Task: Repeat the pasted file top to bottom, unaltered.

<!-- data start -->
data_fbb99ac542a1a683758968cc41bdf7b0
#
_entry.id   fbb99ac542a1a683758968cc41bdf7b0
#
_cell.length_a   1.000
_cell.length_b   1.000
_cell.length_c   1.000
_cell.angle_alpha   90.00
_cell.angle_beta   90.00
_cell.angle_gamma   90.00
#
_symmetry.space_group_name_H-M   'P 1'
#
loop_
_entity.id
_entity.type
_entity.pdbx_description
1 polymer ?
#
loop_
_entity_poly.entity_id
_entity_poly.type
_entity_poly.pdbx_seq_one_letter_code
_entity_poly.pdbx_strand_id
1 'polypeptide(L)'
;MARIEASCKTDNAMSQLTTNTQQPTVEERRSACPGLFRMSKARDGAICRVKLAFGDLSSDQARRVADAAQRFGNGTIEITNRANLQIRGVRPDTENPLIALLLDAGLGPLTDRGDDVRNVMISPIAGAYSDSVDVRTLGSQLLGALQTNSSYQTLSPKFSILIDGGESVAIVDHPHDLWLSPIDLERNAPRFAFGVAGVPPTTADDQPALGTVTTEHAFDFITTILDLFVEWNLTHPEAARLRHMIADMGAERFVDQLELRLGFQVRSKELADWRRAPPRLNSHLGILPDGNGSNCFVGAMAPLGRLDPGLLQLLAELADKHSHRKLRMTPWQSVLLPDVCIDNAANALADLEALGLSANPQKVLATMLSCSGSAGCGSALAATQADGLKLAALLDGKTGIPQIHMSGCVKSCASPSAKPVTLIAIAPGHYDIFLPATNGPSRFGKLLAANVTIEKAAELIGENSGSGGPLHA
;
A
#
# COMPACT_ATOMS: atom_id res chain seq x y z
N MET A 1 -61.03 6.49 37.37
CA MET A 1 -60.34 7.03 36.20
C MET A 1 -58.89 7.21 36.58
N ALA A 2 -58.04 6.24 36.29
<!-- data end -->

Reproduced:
data_fbb99ac542a1a683758968cc41bdf7b0
#
_entry.id   fbb99ac542a1a683758968cc41bdf7b0
#
_cell.length_a   1.000
_cell.length_b   1.000
_cell.length_c   1.000
_cell.angle_alpha   90.00
_cell.angle_beta   90.00
_cell.angle_gamma   90.00
#
_symmetry.space_group_name_H-M   'P 1'
#
loop_
_entity.id
_entity.type
_entity.pdbx_description
1 polymer ?
#
loop_
_entity_poly.entity_id
_entity_poly.type
_entity_poly.pdbx_seq_one_letter_code
_entity_poly.pdbx_strand_id
1 'polypeptide(L)'
;MARIEASCKTDNAMSQLTTNTQQPTVEERRSACPGLFRMSKARDGAICRVKLAFGDLSSDQARRVADAAQRFGNGTIEITNRANLQIRGVRPDTENPLIALLLDAGLGPLTDRGDDVRNVMISPIAGAYSDSVDVRTLGSQLLGALQTNSSYQTLSPKFSILIDGGESVAIVDHPHDLWLSPIDLERNAPRFAFGVAGVPPTTADDQPALGTVTTEHAFDFITTILDLFVEWNLTHPEAARLRHMIADMGAERFVDQLELRLGFQVRSKELADWRRAPPRLNSHLGILPDGNGSNCFVGAMAPLGRLDPGLLQLLAELADKHSHRKLRMTPWQSVLLPDVCIDNAANALADLEALGLSANPQKVLATMLSCSGSAGCGSALAATQADGLKLAALLDGKTGIPQIHMSGCVKSCASPSAKPVTLIAIAPGHYDIFLPATNGPSRFGKLLAANVTIEKAAELIGENSGSGGPLHA
;
A
#
# COMPACT_ATOMS: atom_id res chain seq x y z
N MET A 1 -61.03 6.49 37.37
CA MET A 1 -60.34 7.03 36.20
C MET A 1 -58.89 7.21 36.58
N ALA A 2 -58.04 6.24 36.29